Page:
Lightning Ridge may be the Black Opal capital of Australia serving up quirky characters and bizarre adventures. But it now comes with a side of damn good coffee.
Some people used to say that outback towns this far from ‘civilization’ could only serve lacklustre takeaway food and intolerable instant coffee, but there is no trace of that myth today in Lightning Ridge.
Real Coffee in the Outback
The north-western NSW town’s foodie offering is robust, buoyed by a duo of Italian restaurants and a trio of cafes – Opal Street, Morilla’s and Busy Bee – that actually do ‘real’ coffee. Yes, real specialty coffee in the outback.
While ‘the Ridge’ has all the creature comforts and punches well above its culinary weight for a town well, exact population unknown, perish the thought that it has ‘sold out’ and become a bush Bondi or outback Fitzroy.
Oh no, Lightning Ridge has been and always will be powered by its ragtag collection of colourful, untameable personalities. People who famously came for a week and stayed for a lifetime because the blue, green and red fire of those black opals wedged in their mind’s eye.
Lightning Ridge’s Arts tail
Their often inexplicable stories manifest in unlikely ways everywhere you look in this free-range town. On the outskirts, 18-metre-tall Stanley the Emu greets you from the roadside.
Creator of this VW-Beetle-bodied ‘Big Thing’, local artist John Murray, embodies the Ridge’s ‘Back o’ Buggery’ bush spirit. His whimsical ‘realism’-style paintings embrace the outback hues and ‘human folly’ of the Ridge, on display to browse and buy at John Murray Art Gallery on Opal Street.
A deeper understanding of Lightning Ridge’s penchant for playing by its own rules can be gained at the Chambers of the Black Hand gallery (and opal shop).
The sandstone walls of Ron Canlin’s old opal mine have become an unlikely canvas for hundreds of carvings and murals, from tributes to Lord of the Rings and a subterranean Last Supper carving to a statue of Elvis Presley and an Egyptian chamber with ‘humorous hieroglyphics’. Send your kids cross-eyed by setting them the ‘Where’s-Wally?’ challenge.
Black Opal Capital of Australia
Perched on the cusp of an ancient inland Gondwana sea, Lightning Ridge is home to a perplexing array of options for visitors curious about black opals.
Take a stickybeak around aptly named Lunatic Hill Open Cut mine to see one of the richest sources of black opal ever found. You might even kick one up yourself. It’s now a fitting monument to the brave, foolhardy and occasionally jackpot-hitting miners.
To see the finished products in their best light, check out the stunning creations of jeweller Jo Lindsay at Lost Sea Opals boutique. Witness the gems being cut and polished by a true craftswoman.
The earth here cradles some of the world’s rarest fossils and, excitingly, prized 100-million-year-old opalised fossils. But you have to know where to look so the Australian Opal Centre runs a limited number of seasonal fossil digs, in conjunction with the Australian Geographic Society. The six-day expeditions have uncovered some mind-blowing specimens, including Australia’s smallest dinosaur babies (book ahead).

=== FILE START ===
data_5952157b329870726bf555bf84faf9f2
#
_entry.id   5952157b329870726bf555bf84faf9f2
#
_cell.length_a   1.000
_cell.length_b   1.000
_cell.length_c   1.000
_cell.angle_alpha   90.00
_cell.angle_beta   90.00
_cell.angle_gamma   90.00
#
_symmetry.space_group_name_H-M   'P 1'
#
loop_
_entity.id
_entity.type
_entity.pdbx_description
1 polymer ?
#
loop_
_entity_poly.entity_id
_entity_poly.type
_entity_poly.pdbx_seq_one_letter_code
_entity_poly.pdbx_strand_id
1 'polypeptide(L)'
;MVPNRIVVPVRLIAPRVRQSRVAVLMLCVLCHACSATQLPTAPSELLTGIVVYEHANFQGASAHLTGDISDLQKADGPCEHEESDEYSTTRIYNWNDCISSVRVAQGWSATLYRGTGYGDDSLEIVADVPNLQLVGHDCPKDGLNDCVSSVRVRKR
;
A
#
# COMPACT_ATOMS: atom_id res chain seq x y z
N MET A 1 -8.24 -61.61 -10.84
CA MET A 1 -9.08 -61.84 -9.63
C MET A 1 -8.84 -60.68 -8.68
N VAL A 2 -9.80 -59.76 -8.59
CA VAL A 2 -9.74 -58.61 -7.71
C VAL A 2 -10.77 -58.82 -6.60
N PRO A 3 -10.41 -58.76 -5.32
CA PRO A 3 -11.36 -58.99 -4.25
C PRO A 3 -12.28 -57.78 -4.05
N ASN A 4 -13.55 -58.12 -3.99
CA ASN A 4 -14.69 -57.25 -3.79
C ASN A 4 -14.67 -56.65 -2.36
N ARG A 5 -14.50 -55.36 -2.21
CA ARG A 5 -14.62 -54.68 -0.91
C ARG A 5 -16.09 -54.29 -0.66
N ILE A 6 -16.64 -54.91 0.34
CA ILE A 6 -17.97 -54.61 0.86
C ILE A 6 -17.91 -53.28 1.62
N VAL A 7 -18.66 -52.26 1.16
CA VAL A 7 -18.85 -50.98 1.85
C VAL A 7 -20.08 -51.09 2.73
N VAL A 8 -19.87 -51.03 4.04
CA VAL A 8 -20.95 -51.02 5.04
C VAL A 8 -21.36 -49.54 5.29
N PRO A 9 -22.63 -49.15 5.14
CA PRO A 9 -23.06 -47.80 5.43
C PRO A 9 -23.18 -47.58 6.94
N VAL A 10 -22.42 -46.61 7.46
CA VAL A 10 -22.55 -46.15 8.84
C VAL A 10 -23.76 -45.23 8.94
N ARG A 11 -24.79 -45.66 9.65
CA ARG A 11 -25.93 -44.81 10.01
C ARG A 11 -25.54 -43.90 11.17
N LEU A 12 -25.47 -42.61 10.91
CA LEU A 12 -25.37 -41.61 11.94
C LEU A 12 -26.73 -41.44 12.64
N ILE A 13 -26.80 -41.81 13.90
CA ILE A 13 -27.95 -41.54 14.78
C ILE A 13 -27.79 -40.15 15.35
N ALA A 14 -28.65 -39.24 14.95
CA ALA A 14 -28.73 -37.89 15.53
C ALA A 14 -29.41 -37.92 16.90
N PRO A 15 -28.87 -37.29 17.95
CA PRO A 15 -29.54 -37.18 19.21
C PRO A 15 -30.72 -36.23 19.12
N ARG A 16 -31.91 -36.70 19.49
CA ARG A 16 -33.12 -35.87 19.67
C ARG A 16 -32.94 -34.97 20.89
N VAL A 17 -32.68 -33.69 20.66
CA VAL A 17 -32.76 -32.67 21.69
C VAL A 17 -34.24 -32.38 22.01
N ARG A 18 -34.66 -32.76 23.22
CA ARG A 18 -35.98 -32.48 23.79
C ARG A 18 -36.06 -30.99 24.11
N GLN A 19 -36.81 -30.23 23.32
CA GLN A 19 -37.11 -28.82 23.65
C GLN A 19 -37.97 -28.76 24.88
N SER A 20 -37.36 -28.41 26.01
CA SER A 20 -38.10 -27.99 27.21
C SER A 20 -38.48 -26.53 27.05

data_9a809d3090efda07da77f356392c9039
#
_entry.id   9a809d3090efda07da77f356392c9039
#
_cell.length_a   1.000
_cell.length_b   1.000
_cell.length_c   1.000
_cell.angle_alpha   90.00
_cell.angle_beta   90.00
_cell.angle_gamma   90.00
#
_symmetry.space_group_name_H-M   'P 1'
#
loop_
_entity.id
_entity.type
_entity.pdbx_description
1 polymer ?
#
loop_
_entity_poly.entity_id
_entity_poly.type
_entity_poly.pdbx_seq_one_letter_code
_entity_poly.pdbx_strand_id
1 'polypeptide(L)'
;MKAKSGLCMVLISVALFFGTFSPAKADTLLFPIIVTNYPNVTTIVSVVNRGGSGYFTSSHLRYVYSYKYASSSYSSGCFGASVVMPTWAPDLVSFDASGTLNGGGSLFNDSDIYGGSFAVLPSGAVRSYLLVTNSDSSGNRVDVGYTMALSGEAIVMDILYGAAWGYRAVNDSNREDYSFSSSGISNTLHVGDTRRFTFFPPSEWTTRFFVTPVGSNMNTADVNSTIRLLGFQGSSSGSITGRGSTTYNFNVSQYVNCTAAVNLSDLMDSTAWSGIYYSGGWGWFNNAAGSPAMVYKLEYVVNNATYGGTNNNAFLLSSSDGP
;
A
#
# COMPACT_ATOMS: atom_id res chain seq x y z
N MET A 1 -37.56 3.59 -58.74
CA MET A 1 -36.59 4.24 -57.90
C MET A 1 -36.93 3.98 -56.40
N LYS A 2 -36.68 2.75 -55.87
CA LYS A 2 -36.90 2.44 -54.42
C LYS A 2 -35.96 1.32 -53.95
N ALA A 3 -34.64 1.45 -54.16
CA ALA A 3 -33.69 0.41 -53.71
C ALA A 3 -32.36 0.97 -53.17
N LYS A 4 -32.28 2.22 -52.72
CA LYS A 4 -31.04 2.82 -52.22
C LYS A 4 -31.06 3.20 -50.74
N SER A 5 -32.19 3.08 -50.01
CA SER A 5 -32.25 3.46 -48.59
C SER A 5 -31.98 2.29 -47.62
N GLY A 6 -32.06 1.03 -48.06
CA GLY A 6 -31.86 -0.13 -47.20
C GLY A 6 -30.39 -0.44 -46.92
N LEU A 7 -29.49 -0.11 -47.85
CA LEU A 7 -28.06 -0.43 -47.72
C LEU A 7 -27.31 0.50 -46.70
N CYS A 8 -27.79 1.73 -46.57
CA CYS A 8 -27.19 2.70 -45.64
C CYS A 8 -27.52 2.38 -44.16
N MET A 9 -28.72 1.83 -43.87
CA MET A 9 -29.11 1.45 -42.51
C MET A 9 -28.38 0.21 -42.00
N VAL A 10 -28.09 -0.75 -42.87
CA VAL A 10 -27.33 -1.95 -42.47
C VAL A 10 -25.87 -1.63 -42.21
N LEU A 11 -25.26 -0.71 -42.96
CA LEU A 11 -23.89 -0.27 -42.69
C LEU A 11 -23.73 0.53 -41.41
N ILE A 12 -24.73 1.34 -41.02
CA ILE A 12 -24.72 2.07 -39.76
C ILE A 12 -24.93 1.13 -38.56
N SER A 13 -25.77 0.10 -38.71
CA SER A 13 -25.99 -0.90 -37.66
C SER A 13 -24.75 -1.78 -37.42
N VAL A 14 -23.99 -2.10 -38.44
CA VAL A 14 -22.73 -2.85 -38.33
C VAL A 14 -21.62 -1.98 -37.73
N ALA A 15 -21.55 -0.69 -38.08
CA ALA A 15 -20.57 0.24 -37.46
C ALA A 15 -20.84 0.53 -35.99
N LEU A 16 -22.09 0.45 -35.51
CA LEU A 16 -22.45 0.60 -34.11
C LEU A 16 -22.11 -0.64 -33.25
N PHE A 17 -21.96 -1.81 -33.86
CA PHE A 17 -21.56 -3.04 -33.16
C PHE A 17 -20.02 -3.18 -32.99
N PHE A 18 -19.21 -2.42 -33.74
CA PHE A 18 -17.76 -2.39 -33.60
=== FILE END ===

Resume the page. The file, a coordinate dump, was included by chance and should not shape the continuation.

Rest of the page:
Plans for the new significant Australian Opal Centre building are cresting the horizon. The energy-efficient, two-storey structure will become an extraordinary national monument to Australia’s national gemstone.
Lightning Ridge’s distinctive architecture
The Ridge’s shanty-chic architecture is as colourful as the gemstones that funded it. Beer Can House – built by Gary and Pat Holms back in the days when we used to drink out of steel cans – and perhaps Lightning Ridge’s most recognisable structure, the Camelot-esque, ironstone-boulder Amigo’s Castle (made by Vittorio ‘Amigo’ Stefanato), are standouts in an ocean of eccentricity.
Finding hidden gems among the sprawling labyrinth is a cinch for visitors, thanks to the distinctly Ridge-onian phenomena of coloured-coded car-door tours. Four self-drive safaris cover as much unconventionality as you can take (get your maps from the Lightning Ridge Visitor Information Centre, off Bill O’Brien Way).
See Lightning Ridge on a tour
To see if you can strike it lucky, Outback Opal Tours offers a comprehensive town tour (including an underground mine visit) and a full-day jaunt that ventures into ‘opal-rush’ territory, where folks live in camps without power or town water.
Visiting the ‘Pubs in the Scrub’ of Grawin Opal Fields is a highlight. Beer and banter flow easily at the Sheepyard Inn, Grawin Club in the Scrub and the Glengarry Hilton. And, if you’re lucky (and game), you might even score a personal mine tour from a friendly patron.
As the light begins to change, take a slow drive out of town, perch at Nettleton’s First Shaft Lookout, and witness sunset ignite the Coocoran Opal Fields. Then boomerang back into the Ridge to catch an under-the-stars “cinematic celebration of Lightning Ridge” at the SPARK Outdoor Cinematic Exhibition.
The perfect way to de-brief from a wild day in the north-west is to indulge in unpretentious Ridge-style wellness. Slink into the mineral-rich waters of the Artesian Bore Bath (a toasty 41 degrees) for a soothing soak in an open-air pool, while you reflect on a compelling day in astonishing Lightning Ridge – a place where the bizarre soon becomes normal and the normal bizarre.
To plan your holiday to Lightning Ridge, visit www.walgett.nsw.gov.au/tourism.